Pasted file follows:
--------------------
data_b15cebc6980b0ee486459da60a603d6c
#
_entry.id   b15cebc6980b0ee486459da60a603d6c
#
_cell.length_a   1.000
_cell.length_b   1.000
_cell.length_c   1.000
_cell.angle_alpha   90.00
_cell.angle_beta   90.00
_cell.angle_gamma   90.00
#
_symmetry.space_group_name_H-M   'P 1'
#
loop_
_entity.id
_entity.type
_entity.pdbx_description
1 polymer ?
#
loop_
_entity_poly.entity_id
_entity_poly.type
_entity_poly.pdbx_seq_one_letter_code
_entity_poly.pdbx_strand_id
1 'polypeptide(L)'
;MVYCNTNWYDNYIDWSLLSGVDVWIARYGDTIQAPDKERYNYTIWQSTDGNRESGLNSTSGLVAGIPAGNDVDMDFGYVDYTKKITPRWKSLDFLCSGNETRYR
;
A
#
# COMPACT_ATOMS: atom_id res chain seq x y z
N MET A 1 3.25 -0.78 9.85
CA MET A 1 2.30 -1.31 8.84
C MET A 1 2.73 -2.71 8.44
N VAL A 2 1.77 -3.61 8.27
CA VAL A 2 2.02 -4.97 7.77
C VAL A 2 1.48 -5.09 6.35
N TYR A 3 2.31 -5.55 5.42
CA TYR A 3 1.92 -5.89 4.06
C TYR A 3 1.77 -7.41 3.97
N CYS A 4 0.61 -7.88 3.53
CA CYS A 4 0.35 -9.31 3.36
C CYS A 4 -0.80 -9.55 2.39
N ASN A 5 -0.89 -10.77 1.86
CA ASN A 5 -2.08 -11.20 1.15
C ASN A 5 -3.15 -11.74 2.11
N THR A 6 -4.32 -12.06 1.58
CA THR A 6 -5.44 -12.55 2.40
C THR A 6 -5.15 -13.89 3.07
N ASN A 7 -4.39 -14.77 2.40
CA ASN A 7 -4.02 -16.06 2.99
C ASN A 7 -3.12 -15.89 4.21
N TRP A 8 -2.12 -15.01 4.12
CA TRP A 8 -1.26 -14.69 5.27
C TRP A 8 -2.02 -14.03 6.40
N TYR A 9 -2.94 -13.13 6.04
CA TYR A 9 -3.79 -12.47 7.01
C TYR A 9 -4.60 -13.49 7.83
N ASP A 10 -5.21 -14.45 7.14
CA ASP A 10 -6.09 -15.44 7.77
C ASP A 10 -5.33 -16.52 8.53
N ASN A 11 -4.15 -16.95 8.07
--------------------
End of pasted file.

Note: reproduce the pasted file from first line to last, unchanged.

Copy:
data_b15cebc6980b0ee486459da60a603d6c
#
_entry.id   b15cebc6980b0ee486459da60a603d6c
#
_cell.length_a   1.000
_cell.length_b   1.000
_cell.length_c   1.000
_cell.angle_alpha   90.00
_cell.angle_beta   90.00
_cell.angle_gamma   90.00
#
_symmetry.space_group_name_H-M   'P 1'
#
loop_
_entity.id
_entity.type
_entity.pdbx_description
1 polymer ?
#
loop_
_entity_poly.entity_id
_entity_poly.type
_entity_poly.pdbx_seq_one_letter_code
_entity_poly.pdbx_strand_id
1 'polypeptide(L)'
;MVYCNTNWYDNYIDWSLLSGVDVWIARYGDTIQAPDKERYNYTIWQSTDGNRESGLNSTSGLVAGIPAGNDVDMDFGYVDYTKKITPRWKSLDFLCSGNETRYR
;
A
#
# COMPACT_ATOMS: atom_id res chain seq x y z
N MET A 1 3.25 -0.78 9.85
CA MET A 1 2.30 -1.31 8.84
C MET A 1 2.73 -2.71 8.44
N VAL A 2 1.77 -3.61 8.27
CA VAL A 2 2.02 -4.97 7.77
C VAL A 2 1.48 -5.09 6.35
N TYR A 3 2.31 -5.55 5.42
CA TYR A 3 1.92 -5.89 4.06
C TYR A 3 1.77 -7.41 3.97
N CYS A 4 0.61 -7.88 3.53
CA CYS A 4 0.35 -9.31 3.36
C CYS A 4 -0.80 -9.55 2.39
N ASN A 5 -0.89 -10.77 1.86
CA ASN A 5 -2.08 -11.20 1.15
C ASN A 5 -3.15 -11.74 2.11
N THR A 6 -4.32 -12.06 1.58
CA THR A 6 -5.44 -12.55 2.40
C THR A 6 -5.15 -13.89 3.07
N ASN A 7 -4.39 -14.77 2.40
CA ASN A 7 -4.02 -16.06 2.99
C ASN A 7 -3.12 -15.89 4.21
N TRP A 8 -2.12 -15.01 4.12
CA TRP A 8 -1.26 -14.69 5.27
C TRP A 8 -2.02 -14.03 6.40
N TYR A 9 -2.94 -13.13 6.04
CA TYR A 9 -3.79 -12.47 7.01
C TYR A 9 -4.60 -13.49 7.83
N ASP A 10 -5.21 -14.45 7.14
CA ASP A 10 -6.09 -15.44 7.77
C ASP A 10 -5.33 -16.52 8.53
N ASN A 11 -4.15 -16.95 8.07